Edinburgh’s seasonal calendar is full of parties, celebrations and special events. At the end of October, as the nights draw in, the festival of Samhuinn takes place on Calton Hill: traditionally a pagan celebration marking the arrival of winter, Samhuinn involves fire-eaters, dancers, and a torchlight parade through the Old Town. Days later, in November, it’s Bonfire Night: watch out for organised bonfires across the city, and a variety of colourful firework displays.
Edinburgh’s festive celebrations see sparkling colour fill the winter skies. On Princes Street, a traditional Christmas Market serves mulled wine and hot chocolate, while the city’s myriad decorations and lights are often accompanied by festive choirs and performers. Families may want to explore the Christmas fairground in Princes Street Gardens - complete with carousel, big wheel, ice rink, and, of course, Santa’s Grotto. As Christmas draws to a close, Edinburgh prepares for one of its showpiece parties: the Hogmanay celebration, which sees thousands of visitors descend on Princes Street to enjoy lively street-concerts, and usher in the New Year with an incredible fireworks display launched from the castle.
Sample the Cuisine
Edinburgh is a vibrant melting pot of Scottish, British, and international culture - and that part of its distinctive identity is showcased in its cuisine. Leith has everything from fish and chips to gourmet Michelin-starred restaurants such as The Kitchin, and the city centre has seen a recent explosion of new dining choices. The food and drink of Edinburgh is known across the world - and, of course, is readily available in the many pubs, bars, and restaurants. St Andrew’s Day, held every November 30th, is another chance to eat and drink mouthwatering Scottish delights, and even take part in a ceilidh: Scotland’s traditional Gaelic dance. Don’t worry if you miss out: for fans of Scotland’s historic fare, Burns Night, every January 25th, marks the birth of famous poet Rabbie Burns, and is celebrated with a traditional supper of haggis, neeps, and tatties - and by all means a nip of your favourite Scotch.
Absorb the Culture
Scotland’s inimitable culture is a beacon to the world, and in Edinburgh visitors explore both its current incarnations and its historic legacy. Prestigious museums and galleries, holding distinguished works and exhibits from Scotland and beyond, are situated in every part of the city. Particularly famous attractions include the National Museum of Scotland in the Old Town, the National Galleries at the foot of the Mound, the Writer’s Museum on the Royal Mile, and the National Gallery of Modern Art in the New Town.
Music and theatre lovers should also expect to be spoiled by Edinburgh’s variety: the city’s performance venues include the Lyceum, the Festival Theatre, the Playhouse, the Kings Theatre, the Queen’s Hall and the Usher Hall, which welcome a variety of internationally-renowned artists, musicians and performers throughout the year. For a more immersive experience, the city also hosts a number of dedicated music festivals and events, including the Jazz and Blues Festival in July, the Scottish Fiddle Festival in November, and the Castle Concerts which take place throughout the summer.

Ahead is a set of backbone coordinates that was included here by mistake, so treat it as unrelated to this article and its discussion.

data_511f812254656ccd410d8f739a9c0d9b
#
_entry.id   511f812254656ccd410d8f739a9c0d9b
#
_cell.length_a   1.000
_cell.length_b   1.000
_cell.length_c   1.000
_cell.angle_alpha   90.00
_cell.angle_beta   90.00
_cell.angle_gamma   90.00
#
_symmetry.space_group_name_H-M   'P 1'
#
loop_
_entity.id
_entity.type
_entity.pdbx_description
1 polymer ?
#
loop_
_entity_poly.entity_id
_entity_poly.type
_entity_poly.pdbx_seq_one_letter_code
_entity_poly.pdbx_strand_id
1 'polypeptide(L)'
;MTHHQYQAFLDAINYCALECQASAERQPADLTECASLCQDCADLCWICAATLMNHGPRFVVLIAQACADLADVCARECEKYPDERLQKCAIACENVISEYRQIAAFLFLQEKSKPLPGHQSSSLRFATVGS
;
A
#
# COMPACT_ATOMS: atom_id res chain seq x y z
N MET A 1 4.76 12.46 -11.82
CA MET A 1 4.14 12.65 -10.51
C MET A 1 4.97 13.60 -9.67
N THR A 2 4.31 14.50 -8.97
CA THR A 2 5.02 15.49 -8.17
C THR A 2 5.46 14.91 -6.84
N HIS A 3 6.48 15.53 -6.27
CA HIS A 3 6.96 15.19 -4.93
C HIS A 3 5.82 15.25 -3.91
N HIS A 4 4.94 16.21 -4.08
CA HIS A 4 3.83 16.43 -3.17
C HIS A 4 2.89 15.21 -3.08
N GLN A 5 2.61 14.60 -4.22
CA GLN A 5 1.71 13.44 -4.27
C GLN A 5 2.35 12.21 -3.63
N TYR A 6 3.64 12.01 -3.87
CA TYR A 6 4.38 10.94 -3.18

Enjoy the Sport
Sporting tradition has long been important to Edinburgh: the city is home to two historic football teams, a rugby team, and hosts several golf courses. Murrayfield Stadium is a showpiece attraction, and every year hosts several matches of the Six Nations rugby tournament, which involves the Italian, French, Welsh, Irish, Scottish and English national teams, and draws thousands of rugby fans to the city. For golf enthusiasts looking beyond the city, Edinburgh is only a short distance from St Andrews, ‘the home of golf’, where the Old Course provides the dramatic setting for numerous famous golf tournaments.
It goes without saying, if you don’t have tickets to any of the competitions, don’t despair: the city’s pubs and bars welcome sports fans from across the world to enjoy the atmosphere, and a pint, during every major sporting event.
Like any capital city, Edinburgh boasts its fair share of retail therapy opportunities, with thousands of shops and boutique stores in which to wile away an hour or an afternoon. Whether you’re looking for gifts, whisky, tartan, or souvenirs in the Old Town’s many curiosity and tourist shops, or jewellery, electronics, and the latest fashions in the New Town, your shopping options in Edinburgh are eclectic and numerous.
If you’re planning a more relaxing trip, Edinburgh has no shortage of opportunities for self-indulgence - all within walking distance of the city’s Waverley train station. Whether you’re arriving as a group, or just coming for a brief romantic getaway, your time in the city can be as busy, or as tranquil as you desire: book a luxury spa session, take afternoon tea, enjoy a guided whisky tasting, or dine at one of the city’s many restaurants.